Monday, May 16, 2011

The hipoisie: a blase attitude

Frank Chu, a San Francisco eccentric who is venerated for his dedicated campaign against the 12 Galaxies, quadrogonic hyponetikalism, Clintons and Bushes, Thomas Jeffersons, and any number of other crimes against himself and his character. His worldview is as complex and ornate as the interior of a Gaudi cathedral, and no less dramatic:

Like many bay area residents, he commutes to the city every day by train, arriving at Montgomery Street around 8am and going home on the last train at midnight. He suffers from autism and other psychological disorders--when he was 24 he took a few members of his family hostage, firing a bullet at the police which, luckily for him, missed. He has had a bar named after him, which has since closed.

Like Portland and Brooklyn, the bay area has in the last ten years been hit with an influx of young people, mostly middle-class and "alternative" in style, who might be well described with a term from Kodwo Eshun: the hipoisie, the hip new bourgeoisie, who worship Bob Dylan just as much as Fela Kuti. There's no point in raging against them, since anyone who does so is probably part of them, trying to mark a line in the sand which does not exist (at the same time, the spatial and political effects of gentrification which they leave in their wake are very serious and need to be looked at more closely). But there are some awful qualities:

The worst thing about the hipoisie is its blase cynicism. The definition of the word blase explains it: "uninterested because of frequent exposure or indulgence." This is the attitude of the people who have seen it all, who hide their fascinations under a thick layer of irony. As soon as a band comes out, it's no longer the coolest thing around, as soon as more than a small group of people has heard of them they're not worth talking about anymore. This blase cynicism betrays an enormous fear of the outside, of the world, of people who think and act differently from oneself. This fear is felt to be necessary for a group of white kids who are "slumming," placing themselves on the borders of working or workless class communities in order to prove themselves, to extract some style from a region and a people and turn it into a product.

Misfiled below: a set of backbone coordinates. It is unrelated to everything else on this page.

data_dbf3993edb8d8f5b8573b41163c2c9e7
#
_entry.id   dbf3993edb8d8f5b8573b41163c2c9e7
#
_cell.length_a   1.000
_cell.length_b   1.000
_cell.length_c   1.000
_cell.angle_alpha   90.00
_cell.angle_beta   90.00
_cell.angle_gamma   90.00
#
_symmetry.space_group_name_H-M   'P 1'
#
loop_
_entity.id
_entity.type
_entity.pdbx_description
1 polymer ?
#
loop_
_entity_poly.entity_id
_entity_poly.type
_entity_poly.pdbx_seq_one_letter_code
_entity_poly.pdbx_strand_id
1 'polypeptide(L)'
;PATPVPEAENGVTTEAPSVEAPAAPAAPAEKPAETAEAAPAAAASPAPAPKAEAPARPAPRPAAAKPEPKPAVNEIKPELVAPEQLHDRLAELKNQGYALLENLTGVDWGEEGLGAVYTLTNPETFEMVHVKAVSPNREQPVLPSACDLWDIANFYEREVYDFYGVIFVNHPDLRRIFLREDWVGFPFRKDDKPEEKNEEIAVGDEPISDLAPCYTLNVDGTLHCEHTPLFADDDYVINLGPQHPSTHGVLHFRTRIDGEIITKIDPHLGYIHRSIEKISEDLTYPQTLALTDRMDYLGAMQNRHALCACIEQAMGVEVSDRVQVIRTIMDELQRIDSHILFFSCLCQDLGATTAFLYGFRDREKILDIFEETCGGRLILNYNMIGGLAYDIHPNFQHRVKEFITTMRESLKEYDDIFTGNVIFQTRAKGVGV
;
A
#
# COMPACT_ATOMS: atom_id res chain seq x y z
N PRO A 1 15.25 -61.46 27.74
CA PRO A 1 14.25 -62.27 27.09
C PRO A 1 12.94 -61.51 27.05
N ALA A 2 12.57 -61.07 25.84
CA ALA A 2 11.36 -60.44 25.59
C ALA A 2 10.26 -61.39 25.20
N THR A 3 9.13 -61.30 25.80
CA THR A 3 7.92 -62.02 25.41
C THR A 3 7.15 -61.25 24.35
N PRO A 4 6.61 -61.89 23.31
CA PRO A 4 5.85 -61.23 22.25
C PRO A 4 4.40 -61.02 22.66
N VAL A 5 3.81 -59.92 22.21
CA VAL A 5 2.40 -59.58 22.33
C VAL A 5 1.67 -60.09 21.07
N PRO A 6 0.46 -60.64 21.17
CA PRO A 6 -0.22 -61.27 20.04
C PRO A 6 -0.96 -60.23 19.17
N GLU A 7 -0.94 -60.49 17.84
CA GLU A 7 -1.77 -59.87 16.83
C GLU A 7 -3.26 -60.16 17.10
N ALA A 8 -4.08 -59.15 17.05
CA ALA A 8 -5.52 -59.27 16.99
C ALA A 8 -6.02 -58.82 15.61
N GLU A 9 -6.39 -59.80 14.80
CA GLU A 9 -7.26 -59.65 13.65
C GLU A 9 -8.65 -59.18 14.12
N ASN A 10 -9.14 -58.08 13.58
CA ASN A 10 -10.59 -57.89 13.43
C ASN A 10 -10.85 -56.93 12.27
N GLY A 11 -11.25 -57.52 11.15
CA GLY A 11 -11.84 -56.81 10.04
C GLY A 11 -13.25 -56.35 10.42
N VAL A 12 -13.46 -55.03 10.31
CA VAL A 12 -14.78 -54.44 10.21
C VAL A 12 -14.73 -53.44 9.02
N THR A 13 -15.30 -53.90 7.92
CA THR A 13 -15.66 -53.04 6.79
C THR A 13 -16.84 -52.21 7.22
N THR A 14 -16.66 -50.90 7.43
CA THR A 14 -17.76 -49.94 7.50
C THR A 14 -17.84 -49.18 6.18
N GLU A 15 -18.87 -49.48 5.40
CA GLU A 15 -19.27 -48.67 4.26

This hip comedian is "interviewing" Frank Chu, in a style that reminds me of nothing more than Bill O'Reilly or Sean Hannity: interrupting the interviewee, repeating certain phrases with a sneering tone. He's afraid that if he does a good interview, which requires a real sympathy for one's interviewee, that it might not be funny enough to show to his friends. He wants to put Frank Chu "in his place," by proving him wrong. When he starts calling him a nutcase, Frank Chu makes a really salient point: Bush and Clinton are nutcases too, "crazier than any bacteria or nutcase in Africa." Chu has argued for years that Bush and Clinton are war criminals, and despite the complexity and bizarreness of his other convictions, he might be the only person speaking that kind of truth, on a daily basis, on the streets of San Francisco, especially in this era of ignoring the ongoing wars so as to avoid criticizing Saint Obama.

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